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Hood maneuvered briskly as he pushed by Schofield at Columbia and moved between that general’s Union force and the larger Yankee formation at Nashville commanded by Thomas. Hood’s plan was nebulous; his claim that he planned to defeat these two Federal armies in detail might be a later construction built with the benefit of hindsight. There is no question that Hood intended to capture Nashville by a coup-de-main and he drove his men relentlessly… until they reached Spring Hill.


Victory has a thousand fathers; defeat is an orphan.

Military Maxim

The lost opportunity at Spring Hill is one of the mysteries of Hood’s career. The Confederate army halted as Schofield and his men marched by at midnight on the way to Franklin and the Harpeth River crossing. There may never be a satisfactory explanation of the Rebel failure but even if the road had been cut other routes were available to Schofield. The Union withdrawal certainly would have been delayed, but the complete destruction of Schofield’s force was unlikely. In any case, the buck stops at Hood’s desk so he must be held responsible for the blunder.

The attack at Franklin was the greatest fiasco of Hood’s military career. Analysis of the general’s decision process has covered the entire spectrum from a laudanum-induced haze to blinding fury at the missed chance at Spring Hill. In my opinion, Hood simply made a bad choice when he launched a hasty attack against what he thought was a disorganized and retreating foe. However, there is no excuse for continuing the assault after it became obvious that the first sucessful push against the advanced Union line had failed to break Schofield’s defenses. The heavy losses among Hood’s officers drastically weakened an army that already suffered from severe command and control issues. Of course, the thousands of lost infantrymen could never be replaced by the beleaguered Confederacy.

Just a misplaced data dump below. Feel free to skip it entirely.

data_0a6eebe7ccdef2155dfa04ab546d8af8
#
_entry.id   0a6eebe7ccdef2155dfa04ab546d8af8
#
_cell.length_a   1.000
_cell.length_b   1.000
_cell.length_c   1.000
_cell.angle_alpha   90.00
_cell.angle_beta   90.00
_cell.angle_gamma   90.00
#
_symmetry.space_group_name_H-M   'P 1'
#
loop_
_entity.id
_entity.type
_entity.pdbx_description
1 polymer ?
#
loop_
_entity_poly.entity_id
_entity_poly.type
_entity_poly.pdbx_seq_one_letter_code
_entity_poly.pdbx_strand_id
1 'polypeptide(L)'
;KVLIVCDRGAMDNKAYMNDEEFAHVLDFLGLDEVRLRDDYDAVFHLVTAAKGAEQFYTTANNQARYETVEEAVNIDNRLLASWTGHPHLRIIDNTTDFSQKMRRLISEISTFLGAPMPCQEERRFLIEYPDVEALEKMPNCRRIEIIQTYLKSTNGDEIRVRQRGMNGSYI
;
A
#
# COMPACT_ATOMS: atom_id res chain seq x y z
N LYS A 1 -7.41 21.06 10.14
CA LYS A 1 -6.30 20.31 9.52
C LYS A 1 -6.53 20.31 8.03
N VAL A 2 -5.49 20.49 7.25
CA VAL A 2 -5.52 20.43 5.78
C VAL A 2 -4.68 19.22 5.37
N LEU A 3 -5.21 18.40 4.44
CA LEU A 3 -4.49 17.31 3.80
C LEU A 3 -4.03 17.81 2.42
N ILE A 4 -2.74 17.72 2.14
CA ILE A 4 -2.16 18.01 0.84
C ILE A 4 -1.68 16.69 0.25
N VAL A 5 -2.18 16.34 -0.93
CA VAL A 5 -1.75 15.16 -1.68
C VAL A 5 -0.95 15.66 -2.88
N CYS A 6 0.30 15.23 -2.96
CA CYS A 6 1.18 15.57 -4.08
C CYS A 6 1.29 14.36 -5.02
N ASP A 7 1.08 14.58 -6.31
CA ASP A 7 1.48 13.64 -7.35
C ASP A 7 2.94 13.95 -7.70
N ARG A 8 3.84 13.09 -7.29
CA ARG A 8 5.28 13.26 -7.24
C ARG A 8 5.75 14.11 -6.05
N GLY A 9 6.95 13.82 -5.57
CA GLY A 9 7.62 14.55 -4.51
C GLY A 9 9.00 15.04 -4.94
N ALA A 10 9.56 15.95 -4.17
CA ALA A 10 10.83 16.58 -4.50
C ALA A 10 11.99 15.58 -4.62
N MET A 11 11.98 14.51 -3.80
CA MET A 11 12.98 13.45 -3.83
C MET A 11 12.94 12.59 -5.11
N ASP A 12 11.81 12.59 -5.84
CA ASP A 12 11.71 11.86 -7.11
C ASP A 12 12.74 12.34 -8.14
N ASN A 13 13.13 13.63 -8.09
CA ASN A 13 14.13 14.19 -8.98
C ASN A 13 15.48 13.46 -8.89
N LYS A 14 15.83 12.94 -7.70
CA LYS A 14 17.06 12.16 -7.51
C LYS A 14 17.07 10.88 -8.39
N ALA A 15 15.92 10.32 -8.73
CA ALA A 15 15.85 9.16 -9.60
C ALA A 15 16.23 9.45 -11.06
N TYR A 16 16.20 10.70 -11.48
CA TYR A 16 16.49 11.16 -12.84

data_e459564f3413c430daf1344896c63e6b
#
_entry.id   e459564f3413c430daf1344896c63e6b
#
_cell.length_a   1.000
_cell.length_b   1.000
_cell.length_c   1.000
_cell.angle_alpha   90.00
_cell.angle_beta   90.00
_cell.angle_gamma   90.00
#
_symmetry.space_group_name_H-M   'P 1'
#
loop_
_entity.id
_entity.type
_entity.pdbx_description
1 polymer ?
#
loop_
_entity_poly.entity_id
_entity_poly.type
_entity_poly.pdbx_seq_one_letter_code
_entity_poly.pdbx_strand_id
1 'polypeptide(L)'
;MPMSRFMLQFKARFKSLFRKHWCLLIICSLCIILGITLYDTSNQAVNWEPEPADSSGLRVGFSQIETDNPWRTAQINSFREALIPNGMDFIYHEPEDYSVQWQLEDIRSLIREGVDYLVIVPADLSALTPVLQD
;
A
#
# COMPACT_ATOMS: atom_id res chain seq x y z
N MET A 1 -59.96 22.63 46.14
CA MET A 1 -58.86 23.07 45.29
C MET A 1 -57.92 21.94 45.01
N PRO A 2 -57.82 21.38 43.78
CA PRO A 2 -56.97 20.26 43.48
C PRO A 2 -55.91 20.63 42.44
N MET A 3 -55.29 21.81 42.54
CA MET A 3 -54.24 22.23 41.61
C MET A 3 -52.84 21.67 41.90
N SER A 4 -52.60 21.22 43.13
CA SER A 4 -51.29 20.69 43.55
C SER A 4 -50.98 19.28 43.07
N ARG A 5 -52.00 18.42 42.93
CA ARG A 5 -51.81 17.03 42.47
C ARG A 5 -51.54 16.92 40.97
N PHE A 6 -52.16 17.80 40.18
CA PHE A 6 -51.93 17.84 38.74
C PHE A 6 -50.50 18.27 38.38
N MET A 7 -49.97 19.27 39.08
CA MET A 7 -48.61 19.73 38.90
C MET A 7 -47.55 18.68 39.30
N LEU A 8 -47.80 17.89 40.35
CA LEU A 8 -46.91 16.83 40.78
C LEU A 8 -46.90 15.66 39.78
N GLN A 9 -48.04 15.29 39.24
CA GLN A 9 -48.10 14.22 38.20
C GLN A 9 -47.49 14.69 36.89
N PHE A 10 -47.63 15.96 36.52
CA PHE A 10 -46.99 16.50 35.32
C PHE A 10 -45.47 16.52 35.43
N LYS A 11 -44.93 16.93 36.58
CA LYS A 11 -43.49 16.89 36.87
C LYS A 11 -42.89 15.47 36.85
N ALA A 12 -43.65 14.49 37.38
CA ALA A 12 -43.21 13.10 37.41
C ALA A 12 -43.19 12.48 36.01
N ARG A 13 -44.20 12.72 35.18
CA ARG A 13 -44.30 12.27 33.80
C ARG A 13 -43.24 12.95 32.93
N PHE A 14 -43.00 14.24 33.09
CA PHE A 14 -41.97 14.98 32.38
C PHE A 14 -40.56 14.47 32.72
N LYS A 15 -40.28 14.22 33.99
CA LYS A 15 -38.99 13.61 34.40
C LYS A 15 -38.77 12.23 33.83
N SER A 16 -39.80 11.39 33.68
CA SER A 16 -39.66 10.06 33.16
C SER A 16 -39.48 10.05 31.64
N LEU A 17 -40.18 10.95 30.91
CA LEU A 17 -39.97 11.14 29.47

As a soldier, he was brave, good, noble, and gallant, and fought with the ferociousness of the wounded tiger, and with the grit of the bulldog; but as a general he was a failure in every particular.

A Confederate Private

Hood advanced to the hills south of Nashville and entrenched his shattered army in the face of a much larger Union force dug in behind the one of most fortified cities in the country. Hood was at the end of a gossamer supply line as winter approached. His men suffered from hunger, cold, and sickness. In spite of the horrible losses at Franklin and the deprivation they experienced, the Rebels refused to collapse. This does not excuse Hood’s decision to “besiege” Nashville. The general’s strategic thinking was unrealistic at best and merely stubbornness at worst. Superior leaders should not need to demonstrate their toughness by sacrificing the lives of their soldiers.